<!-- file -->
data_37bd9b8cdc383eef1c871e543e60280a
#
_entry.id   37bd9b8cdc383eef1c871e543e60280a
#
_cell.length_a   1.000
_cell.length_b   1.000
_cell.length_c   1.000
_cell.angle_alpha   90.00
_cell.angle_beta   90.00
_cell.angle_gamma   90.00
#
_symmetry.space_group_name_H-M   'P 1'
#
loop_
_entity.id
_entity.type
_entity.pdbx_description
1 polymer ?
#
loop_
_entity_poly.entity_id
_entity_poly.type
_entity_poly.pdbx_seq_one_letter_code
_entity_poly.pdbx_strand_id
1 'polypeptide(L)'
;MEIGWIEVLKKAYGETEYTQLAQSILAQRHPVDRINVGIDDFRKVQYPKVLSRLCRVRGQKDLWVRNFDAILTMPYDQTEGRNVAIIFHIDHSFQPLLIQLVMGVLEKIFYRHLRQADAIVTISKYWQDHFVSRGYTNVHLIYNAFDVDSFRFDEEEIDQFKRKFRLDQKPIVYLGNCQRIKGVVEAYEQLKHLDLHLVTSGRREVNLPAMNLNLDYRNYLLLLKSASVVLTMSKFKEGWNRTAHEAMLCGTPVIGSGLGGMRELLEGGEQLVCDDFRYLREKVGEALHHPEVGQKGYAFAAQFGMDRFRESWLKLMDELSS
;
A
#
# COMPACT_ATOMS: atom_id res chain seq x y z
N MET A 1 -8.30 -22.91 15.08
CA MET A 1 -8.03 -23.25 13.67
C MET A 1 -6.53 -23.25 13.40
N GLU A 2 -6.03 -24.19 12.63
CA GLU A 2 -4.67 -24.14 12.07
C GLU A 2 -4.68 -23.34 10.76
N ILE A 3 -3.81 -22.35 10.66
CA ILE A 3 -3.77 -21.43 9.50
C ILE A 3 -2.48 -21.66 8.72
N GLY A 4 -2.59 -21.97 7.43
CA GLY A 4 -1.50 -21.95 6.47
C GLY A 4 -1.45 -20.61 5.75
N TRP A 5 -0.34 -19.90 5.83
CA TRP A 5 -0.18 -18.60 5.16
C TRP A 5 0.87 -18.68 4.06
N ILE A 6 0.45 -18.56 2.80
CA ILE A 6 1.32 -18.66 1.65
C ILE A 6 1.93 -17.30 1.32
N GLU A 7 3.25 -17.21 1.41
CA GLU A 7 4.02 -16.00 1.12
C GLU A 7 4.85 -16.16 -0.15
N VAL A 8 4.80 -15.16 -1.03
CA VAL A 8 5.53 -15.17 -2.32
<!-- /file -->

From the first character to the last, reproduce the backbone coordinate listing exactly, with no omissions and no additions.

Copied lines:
data_37bd9b8cdc383eef1c871e543e60280a
#
_entry.id   37bd9b8cdc383eef1c871e543e60280a
#
_cell.length_a   1.000
_cell.length_b   1.000
_cell.length_c   1.000
_cell.angle_alpha   90.00
_cell.angle_beta   90.00
_cell.angle_gamma   90.00
#
_symmetry.space_group_name_H-M   'P 1'
#
loop_
_entity.id
_entity.type
_entity.pdbx_description
1 polymer ?
#
loop_
_entity_poly.entity_id
_entity_poly.type
_entity_poly.pdbx_seq_one_letter_code
_entity_poly.pdbx_strand_id
1 'polypeptide(L)'
;MEIGWIEVLKKAYGETEYTQLAQSILAQRHPVDRINVGIDDFRKVQYPKVLSRLCRVRGQKDLWVRNFDAILTMPYDQTEGRNVAIIFHIDHSFQPLLIQLVMGVLEKIFYRHLRQADAIVTISKYWQDHFVSRGYTNVHLIYNAFDVDSFRFDEEEIDQFKRKFRLDQKPIVYLGNCQRIKGVVEAYEQLKHLDLHLVTSGRREVNLPAMNLNLDYRNYLLLLKSASVVLTMSKFKEGWNRTAHEAMLCGTPVIGSGLGGMRELLEGGEQLVCDDFRYLREKVGEALHHPEVGQKGYAFAAQFGMDRFRESWLKLMDELSS
;
A
#
# COMPACT_ATOMS: atom_id res chain seq x y z
N MET A 1 -8.30 -22.91 15.08
CA MET A 1 -8.03 -23.25 13.67
C MET A 1 -6.53 -23.25 13.40
N GLU A 2 -6.03 -24.19 12.63
CA GLU A 2 -4.67 -24.14 12.07
C GLU A 2 -4.68 -23.34 10.76
N ILE A 3 -3.81 -22.35 10.66
CA ILE A 3 -3.77 -21.43 9.50
C ILE A 3 -2.48 -21.66 8.72
N GLY A 4 -2.59 -21.97 7.43
CA GLY A 4 -1.50 -21.95 6.47
C GLY A 4 -1.45 -20.61 5.75
N TRP A 5 -0.34 -19.90 5.83
CA TRP A 5 -0.18 -18.60 5.16
C TRP A 5 0.87 -18.68 4.06
N ILE A 6 0.45 -18.56 2.80
CA ILE A 6 1.32 -18.66 1.65
C ILE A 6 1.93 -17.30 1.32
N GLU A 7 3.25 -17.21 1.41
CA GLU A 7 4.02 -16.00 1.12
C GLU A 7 4.85 -16.16 -0.15
N VAL A 8 4.80 -15.16 -1.03
CA VAL A 8 5.53 -15.17 -2.32